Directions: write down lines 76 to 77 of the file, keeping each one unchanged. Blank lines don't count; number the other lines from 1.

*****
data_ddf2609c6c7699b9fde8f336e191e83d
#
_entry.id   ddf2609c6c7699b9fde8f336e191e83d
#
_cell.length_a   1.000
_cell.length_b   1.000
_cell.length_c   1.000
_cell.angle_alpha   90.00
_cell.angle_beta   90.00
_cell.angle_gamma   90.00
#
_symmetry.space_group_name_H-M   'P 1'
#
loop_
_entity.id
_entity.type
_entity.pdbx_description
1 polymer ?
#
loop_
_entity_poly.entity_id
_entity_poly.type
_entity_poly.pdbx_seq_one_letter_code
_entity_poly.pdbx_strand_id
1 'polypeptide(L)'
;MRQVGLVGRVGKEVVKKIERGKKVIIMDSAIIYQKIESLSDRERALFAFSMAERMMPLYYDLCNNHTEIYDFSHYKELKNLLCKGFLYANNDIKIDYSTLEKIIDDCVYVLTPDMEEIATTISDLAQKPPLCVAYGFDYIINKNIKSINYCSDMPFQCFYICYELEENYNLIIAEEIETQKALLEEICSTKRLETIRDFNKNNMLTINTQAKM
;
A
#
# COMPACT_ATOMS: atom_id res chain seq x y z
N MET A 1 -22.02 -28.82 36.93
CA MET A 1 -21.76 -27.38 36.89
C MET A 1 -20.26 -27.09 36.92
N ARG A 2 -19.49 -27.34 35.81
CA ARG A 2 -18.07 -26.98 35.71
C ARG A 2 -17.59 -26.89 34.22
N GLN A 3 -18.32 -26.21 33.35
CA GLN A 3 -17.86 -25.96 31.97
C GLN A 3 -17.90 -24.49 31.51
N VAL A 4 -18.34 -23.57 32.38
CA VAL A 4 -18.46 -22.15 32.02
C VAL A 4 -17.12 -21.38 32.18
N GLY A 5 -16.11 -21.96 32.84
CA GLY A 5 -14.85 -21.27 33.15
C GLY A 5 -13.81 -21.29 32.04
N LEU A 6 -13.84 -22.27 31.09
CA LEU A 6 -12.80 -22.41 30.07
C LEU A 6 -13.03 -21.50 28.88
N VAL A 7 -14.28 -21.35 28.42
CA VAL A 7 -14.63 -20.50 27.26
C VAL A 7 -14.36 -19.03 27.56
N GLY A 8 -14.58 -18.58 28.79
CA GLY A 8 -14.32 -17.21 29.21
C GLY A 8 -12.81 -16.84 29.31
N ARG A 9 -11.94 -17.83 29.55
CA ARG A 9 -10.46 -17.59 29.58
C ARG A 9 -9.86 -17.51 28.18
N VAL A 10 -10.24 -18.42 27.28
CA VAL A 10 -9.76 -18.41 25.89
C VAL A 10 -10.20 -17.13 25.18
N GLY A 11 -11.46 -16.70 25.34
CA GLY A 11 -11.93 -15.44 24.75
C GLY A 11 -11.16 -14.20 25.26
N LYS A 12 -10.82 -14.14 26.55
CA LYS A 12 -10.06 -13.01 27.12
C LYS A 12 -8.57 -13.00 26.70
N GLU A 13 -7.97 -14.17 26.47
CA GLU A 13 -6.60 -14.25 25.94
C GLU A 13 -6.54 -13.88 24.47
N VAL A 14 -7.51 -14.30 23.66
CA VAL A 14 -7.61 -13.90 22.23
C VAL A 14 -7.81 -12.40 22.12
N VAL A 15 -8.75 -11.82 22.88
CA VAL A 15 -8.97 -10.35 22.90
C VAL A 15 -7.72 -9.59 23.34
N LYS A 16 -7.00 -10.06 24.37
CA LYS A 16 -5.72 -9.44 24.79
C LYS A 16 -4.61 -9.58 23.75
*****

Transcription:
N LYS A 16 -7.00 -10.06 24.37
CA LYS A 16 -5.72 -9.44 24.79